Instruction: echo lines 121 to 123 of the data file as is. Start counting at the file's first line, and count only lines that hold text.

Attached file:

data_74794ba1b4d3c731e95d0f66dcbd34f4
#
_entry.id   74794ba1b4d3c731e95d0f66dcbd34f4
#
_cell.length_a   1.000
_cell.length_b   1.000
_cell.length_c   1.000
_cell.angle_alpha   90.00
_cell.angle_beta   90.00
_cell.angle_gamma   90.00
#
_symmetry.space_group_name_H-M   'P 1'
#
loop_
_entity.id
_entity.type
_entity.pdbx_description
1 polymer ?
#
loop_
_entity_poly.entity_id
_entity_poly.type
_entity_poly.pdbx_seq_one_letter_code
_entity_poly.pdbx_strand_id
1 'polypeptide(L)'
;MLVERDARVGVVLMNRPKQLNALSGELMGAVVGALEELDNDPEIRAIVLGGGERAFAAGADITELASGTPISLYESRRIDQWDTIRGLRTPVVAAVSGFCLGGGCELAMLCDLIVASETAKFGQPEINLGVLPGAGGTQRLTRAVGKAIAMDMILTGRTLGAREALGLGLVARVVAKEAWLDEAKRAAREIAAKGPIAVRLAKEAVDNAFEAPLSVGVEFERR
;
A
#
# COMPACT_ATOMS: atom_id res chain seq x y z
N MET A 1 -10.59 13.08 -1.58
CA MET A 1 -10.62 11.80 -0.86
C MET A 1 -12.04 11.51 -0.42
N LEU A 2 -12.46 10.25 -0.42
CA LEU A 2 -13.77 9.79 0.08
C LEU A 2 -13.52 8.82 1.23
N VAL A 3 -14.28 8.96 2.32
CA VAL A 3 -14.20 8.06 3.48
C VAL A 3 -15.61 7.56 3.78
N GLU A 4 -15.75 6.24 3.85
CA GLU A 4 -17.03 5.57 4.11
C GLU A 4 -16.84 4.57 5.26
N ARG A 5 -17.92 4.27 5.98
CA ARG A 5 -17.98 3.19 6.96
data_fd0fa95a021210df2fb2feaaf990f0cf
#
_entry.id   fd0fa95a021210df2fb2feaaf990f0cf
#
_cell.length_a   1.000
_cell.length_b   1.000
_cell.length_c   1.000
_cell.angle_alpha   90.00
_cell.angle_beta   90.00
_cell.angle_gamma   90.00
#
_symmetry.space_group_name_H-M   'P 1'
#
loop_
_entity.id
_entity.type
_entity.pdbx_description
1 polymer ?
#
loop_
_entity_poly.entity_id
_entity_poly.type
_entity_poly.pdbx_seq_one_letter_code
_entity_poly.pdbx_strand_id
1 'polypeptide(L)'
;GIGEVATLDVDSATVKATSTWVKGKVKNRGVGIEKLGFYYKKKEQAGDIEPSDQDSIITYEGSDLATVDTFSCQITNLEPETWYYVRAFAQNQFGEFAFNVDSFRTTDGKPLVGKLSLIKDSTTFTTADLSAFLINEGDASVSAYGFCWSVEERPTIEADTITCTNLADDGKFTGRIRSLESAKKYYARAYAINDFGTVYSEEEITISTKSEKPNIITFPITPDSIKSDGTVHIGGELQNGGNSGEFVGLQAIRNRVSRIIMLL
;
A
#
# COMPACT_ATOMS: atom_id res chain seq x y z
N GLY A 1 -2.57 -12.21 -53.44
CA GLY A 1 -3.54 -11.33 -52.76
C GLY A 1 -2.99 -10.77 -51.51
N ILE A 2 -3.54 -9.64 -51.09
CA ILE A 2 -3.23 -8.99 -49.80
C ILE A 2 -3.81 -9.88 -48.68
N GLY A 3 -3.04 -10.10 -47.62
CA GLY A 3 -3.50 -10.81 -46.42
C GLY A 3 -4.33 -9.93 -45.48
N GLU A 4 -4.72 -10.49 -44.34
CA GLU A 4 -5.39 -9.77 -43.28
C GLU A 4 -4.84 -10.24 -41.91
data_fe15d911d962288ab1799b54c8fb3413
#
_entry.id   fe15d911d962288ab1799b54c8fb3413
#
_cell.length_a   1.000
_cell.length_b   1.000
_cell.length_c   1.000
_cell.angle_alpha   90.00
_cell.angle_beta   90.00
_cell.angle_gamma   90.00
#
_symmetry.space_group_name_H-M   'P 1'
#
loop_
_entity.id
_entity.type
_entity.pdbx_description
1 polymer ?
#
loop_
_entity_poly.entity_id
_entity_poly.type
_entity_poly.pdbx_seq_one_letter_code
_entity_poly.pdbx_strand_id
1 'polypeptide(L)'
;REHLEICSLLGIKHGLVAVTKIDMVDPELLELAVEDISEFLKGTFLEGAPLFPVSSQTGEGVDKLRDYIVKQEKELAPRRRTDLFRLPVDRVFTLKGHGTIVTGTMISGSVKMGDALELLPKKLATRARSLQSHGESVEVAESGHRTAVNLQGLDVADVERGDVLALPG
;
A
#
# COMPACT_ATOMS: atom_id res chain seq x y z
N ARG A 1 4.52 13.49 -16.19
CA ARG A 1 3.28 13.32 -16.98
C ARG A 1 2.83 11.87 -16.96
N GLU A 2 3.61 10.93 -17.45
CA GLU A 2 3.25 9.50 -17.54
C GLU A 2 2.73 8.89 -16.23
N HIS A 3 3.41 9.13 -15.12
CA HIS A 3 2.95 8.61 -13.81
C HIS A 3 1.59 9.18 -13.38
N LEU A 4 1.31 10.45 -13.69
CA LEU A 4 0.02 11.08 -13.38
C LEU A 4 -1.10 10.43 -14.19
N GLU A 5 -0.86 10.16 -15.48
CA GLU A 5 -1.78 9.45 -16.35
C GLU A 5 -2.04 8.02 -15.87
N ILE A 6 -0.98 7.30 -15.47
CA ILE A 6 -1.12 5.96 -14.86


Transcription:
CA GLU A 2 3.25 9.50 -17.54
C GLU A 2 2.73 8.89 -16.23
N HIS A 3 3.41 9.13 -15.12